T. E Langlais; J. H Vogel; T. R Chase

2003-01-01

308

COUNTS OF RED TIDE ORGANISMS Gymnodinium breve  

E-print Network

COUNTS OF RED TIDE ORGANISMS Gymnodinium breve AND ASSOCIATED OCEANOGRAPHIC DATA FROM FLORIDA WEST, Fred A. Seaton, Secretary Fish and Wildlife Service, Arnie J. Suoraela, Commissioner COUNTS OF RED TIDE of red tide organisms, Gymnodinium breve, and associated oceanographic data from Florida west coast, 1954

309

Optical Channels: Practical Limits with Photon Counting  

Microsoft Academic Search

In optical communication, ideal amplification of the received signal leads to a limiting signaling rate of 1 nat per photon. This is much inferior to the optimum limit ofkTjoules\\/nat, which we can theoretically approach by counting photons. Practically, the rates we can attain by photon counting will be limited by how elaborate codes we can instrument rather than by thermal

J. Pierce; J. R. PIERCE

1978-01-01

310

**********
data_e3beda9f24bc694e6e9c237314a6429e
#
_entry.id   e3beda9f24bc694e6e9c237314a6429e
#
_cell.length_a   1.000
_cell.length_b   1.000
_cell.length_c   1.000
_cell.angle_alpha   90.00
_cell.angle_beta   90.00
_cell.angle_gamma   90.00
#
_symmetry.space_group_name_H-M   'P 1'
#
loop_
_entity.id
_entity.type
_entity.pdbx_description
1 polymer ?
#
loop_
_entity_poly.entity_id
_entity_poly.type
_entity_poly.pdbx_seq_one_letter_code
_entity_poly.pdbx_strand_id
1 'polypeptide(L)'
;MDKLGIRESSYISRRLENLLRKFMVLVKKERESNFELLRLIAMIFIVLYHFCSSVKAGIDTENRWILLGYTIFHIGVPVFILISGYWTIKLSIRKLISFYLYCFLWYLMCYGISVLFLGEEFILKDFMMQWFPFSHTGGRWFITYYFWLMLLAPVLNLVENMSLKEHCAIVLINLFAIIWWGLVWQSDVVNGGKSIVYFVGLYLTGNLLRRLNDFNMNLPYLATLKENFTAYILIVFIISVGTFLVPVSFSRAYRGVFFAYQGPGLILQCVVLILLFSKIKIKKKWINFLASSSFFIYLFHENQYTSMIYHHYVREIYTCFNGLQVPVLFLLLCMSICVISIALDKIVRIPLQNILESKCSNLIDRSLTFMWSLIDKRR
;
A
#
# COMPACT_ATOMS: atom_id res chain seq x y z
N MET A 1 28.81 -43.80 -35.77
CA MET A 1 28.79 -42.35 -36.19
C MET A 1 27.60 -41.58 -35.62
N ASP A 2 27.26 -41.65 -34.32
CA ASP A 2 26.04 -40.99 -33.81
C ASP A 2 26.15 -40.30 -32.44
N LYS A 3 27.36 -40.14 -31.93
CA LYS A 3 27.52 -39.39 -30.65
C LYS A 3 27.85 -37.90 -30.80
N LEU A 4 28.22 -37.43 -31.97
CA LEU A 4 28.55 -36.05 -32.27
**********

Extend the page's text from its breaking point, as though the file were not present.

2009 KidsCount in Colorado!  

ERIC Educational Resources Information Center

"KidsCount in Colorado!" is an annual publication of the Colorado Children's Campaign, which provides the best available state- and county-level data to measure and track the education, health and general well-being of the state's children. KidsCount in Colorado! informs policy debates and community discussions, serving as a valuable resource for…

Colorado Children's Campaign, 2009

2009-01-01

311

Grain Counting Method Based On Image Processing  

Microsoft Academic Search

Grain counting is very important for breeding and quality inspection. In order to improve the efficiency and precision of grain counting, a novel method based on MATLAB image processing technology and mechanical vibration technology was proposed. It can effectively resolve the overlaps and conglutinations among grains by mechanical vibration and image erosion processing respectively. Experiment results show that this method